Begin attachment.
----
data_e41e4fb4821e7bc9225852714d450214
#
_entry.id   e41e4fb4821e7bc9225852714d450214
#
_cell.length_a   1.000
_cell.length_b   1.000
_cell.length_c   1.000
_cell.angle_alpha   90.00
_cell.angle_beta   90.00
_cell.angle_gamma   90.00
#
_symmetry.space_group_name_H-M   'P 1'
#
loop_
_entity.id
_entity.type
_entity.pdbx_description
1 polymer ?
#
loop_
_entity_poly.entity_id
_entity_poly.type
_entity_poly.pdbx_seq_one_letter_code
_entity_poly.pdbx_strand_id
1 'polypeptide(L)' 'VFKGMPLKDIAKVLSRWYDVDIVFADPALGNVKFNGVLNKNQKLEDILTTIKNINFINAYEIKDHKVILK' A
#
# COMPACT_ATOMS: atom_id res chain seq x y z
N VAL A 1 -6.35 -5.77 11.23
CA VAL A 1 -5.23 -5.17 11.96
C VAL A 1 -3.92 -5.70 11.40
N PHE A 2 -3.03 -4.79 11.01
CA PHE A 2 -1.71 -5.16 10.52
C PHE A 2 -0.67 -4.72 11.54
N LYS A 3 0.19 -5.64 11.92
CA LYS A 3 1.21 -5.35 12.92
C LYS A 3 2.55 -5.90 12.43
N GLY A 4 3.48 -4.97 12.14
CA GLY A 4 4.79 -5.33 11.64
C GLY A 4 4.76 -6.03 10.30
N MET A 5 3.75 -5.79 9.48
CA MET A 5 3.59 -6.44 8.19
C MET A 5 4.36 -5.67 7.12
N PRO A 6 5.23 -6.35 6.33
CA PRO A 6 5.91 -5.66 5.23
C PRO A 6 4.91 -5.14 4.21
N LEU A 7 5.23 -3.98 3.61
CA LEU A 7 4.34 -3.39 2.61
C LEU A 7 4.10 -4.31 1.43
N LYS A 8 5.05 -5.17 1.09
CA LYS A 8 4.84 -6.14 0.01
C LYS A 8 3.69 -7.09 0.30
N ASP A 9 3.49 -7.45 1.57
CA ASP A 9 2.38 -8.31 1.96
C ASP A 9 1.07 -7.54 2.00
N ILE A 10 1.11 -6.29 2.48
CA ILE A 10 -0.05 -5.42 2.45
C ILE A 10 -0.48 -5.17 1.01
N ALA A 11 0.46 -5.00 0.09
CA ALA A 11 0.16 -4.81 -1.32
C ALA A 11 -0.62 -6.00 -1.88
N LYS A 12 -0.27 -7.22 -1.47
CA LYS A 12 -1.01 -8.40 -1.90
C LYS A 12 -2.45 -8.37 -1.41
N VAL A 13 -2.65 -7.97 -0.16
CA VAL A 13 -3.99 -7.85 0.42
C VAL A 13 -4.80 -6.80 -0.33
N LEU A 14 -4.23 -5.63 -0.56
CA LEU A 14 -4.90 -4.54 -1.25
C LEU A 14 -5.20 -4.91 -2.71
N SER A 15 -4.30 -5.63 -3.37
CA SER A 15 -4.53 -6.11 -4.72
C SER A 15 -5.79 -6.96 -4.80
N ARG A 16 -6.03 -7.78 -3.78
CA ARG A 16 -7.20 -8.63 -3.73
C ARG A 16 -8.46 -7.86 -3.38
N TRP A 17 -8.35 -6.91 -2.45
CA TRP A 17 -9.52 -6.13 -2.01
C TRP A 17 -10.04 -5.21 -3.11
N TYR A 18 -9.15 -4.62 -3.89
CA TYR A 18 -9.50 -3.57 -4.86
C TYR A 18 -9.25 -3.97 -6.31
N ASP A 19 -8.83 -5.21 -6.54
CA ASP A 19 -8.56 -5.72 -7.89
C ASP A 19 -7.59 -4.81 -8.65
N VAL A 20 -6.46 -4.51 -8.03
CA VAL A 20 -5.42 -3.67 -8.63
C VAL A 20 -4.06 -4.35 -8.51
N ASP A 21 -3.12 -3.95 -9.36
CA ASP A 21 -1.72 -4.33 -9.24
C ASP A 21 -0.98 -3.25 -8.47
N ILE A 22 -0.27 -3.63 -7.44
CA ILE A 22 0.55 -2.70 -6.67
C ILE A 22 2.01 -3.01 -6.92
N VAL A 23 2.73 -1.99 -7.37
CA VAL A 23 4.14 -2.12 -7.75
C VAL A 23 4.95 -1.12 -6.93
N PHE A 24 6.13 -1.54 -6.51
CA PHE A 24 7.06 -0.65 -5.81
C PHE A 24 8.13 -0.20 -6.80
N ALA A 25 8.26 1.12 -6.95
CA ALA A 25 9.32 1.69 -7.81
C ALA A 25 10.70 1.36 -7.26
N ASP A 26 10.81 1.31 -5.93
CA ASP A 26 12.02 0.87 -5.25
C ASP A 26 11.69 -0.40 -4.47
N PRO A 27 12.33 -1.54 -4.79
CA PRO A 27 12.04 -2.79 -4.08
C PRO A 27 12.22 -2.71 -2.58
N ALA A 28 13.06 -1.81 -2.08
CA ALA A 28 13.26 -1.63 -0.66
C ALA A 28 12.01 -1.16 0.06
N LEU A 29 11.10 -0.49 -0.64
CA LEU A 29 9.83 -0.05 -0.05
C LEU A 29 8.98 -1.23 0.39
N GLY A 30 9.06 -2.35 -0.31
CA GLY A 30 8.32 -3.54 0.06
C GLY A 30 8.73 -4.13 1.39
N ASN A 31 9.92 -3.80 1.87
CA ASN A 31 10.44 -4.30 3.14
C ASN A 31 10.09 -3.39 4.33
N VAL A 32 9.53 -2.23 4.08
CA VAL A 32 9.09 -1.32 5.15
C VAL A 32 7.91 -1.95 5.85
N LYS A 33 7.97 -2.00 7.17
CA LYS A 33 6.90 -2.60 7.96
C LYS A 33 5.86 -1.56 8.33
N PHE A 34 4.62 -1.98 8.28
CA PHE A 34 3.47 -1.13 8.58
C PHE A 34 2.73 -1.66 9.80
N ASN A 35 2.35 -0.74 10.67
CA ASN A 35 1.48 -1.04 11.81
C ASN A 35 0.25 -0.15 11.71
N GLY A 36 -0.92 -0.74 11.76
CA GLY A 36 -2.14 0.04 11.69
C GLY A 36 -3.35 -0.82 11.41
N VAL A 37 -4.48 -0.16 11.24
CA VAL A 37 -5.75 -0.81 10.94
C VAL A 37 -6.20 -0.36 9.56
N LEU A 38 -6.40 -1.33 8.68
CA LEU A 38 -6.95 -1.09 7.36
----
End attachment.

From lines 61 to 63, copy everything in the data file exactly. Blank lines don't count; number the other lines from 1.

N LYS A 12 -0.27 -7.22 -1.47
CA LYS A 12 -1.01 -8.40 -1.90
C LYS A 12 -2.45 -8.37 -1.41